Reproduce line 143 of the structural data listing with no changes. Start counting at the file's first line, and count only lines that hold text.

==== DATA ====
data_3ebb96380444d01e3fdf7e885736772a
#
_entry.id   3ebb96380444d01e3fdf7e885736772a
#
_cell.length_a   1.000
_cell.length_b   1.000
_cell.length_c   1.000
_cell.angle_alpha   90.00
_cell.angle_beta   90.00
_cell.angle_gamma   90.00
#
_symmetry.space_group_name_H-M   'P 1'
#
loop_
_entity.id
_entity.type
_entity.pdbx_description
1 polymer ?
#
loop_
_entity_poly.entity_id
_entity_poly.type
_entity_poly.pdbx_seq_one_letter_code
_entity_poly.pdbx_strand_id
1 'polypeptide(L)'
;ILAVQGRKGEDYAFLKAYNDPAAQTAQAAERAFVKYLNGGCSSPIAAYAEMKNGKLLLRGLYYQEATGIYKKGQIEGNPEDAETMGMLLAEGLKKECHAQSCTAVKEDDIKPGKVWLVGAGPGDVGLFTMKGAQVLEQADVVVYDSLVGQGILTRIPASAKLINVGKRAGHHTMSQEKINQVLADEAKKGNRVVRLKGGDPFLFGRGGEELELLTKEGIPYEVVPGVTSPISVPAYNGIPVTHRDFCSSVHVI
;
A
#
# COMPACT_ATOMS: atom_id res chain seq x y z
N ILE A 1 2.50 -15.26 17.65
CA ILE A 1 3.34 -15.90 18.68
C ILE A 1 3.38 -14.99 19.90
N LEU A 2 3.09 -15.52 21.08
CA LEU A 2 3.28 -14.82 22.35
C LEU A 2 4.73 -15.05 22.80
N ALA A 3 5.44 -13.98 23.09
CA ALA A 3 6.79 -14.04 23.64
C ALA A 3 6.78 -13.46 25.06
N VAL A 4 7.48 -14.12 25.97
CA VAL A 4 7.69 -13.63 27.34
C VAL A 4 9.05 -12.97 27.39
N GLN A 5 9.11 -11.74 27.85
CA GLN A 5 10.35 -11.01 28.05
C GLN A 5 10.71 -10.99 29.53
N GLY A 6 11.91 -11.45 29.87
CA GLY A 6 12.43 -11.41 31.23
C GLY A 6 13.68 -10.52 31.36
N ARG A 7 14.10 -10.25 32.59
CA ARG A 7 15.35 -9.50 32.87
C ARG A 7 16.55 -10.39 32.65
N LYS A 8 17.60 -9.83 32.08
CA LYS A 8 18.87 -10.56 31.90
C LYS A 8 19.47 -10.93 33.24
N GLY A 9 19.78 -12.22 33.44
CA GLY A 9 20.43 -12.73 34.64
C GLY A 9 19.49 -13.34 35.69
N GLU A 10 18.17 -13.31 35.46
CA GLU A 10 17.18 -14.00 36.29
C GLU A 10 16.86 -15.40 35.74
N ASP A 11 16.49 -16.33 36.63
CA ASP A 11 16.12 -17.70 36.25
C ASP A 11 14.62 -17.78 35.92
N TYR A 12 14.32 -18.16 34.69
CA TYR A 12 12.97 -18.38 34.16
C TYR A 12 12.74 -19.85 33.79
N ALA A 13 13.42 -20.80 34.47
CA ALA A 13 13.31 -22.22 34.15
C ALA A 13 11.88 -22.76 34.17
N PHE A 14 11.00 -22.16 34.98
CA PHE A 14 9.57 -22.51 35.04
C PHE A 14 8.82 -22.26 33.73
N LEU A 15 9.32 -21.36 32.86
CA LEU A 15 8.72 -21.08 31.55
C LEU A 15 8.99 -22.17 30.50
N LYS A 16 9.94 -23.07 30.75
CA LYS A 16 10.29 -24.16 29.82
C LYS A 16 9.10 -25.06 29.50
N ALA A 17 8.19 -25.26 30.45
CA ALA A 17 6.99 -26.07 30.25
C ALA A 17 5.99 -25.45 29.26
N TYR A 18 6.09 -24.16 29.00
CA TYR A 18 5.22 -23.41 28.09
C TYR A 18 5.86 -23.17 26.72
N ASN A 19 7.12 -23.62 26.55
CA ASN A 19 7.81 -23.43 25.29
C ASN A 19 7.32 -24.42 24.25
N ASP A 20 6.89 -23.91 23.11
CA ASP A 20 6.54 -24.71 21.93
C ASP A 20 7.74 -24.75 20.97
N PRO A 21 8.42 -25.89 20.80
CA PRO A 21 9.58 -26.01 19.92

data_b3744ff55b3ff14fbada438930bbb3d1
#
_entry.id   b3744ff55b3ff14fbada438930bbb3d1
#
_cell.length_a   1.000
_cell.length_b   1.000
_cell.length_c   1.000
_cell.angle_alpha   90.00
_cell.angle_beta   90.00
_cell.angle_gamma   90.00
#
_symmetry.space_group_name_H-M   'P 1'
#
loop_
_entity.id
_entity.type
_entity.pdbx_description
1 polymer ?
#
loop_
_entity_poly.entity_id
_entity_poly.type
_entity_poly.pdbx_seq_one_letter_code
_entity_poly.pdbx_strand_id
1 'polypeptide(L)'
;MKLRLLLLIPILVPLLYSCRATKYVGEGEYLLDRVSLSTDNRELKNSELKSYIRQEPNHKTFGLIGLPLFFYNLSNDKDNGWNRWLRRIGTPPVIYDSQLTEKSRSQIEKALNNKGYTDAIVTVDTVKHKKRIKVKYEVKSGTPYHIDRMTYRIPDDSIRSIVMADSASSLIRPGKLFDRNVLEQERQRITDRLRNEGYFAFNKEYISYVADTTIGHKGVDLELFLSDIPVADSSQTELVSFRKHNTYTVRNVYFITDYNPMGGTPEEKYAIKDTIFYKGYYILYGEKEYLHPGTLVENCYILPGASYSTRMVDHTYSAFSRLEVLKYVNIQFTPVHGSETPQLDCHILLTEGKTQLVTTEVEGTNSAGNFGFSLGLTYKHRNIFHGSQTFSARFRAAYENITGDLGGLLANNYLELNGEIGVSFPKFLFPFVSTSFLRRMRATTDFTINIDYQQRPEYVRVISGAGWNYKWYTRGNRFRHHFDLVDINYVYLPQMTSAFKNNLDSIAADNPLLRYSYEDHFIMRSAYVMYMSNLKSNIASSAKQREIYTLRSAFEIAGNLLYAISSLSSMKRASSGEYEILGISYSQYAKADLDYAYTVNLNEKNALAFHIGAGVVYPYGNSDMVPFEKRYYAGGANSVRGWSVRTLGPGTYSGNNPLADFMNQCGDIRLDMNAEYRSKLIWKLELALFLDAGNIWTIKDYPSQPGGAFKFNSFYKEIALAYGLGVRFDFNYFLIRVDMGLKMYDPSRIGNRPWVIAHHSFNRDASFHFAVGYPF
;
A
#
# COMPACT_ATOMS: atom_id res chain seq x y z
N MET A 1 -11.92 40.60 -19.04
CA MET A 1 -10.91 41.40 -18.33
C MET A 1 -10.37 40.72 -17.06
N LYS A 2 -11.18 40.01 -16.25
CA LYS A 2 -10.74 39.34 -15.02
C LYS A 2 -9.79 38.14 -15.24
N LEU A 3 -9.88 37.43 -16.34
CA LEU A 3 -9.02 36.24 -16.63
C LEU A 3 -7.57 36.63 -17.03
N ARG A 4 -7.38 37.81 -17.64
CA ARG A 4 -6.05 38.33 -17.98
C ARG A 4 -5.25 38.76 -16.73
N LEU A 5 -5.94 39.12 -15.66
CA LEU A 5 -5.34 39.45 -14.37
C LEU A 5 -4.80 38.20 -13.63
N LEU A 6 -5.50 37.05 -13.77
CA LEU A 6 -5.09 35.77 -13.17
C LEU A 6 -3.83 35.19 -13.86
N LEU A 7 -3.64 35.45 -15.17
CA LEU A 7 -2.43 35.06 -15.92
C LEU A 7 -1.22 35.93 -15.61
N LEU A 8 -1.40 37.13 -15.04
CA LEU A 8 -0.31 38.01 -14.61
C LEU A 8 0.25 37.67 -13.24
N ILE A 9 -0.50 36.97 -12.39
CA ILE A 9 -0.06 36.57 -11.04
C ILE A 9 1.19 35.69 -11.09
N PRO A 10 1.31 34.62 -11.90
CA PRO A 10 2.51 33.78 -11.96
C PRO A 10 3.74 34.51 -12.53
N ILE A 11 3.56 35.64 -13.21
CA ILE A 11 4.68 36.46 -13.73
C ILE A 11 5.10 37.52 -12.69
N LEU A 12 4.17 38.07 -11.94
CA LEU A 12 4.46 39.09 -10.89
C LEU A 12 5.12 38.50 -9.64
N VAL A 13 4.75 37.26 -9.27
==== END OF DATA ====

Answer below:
C LEU A 7 -1.22 35.93 -15.61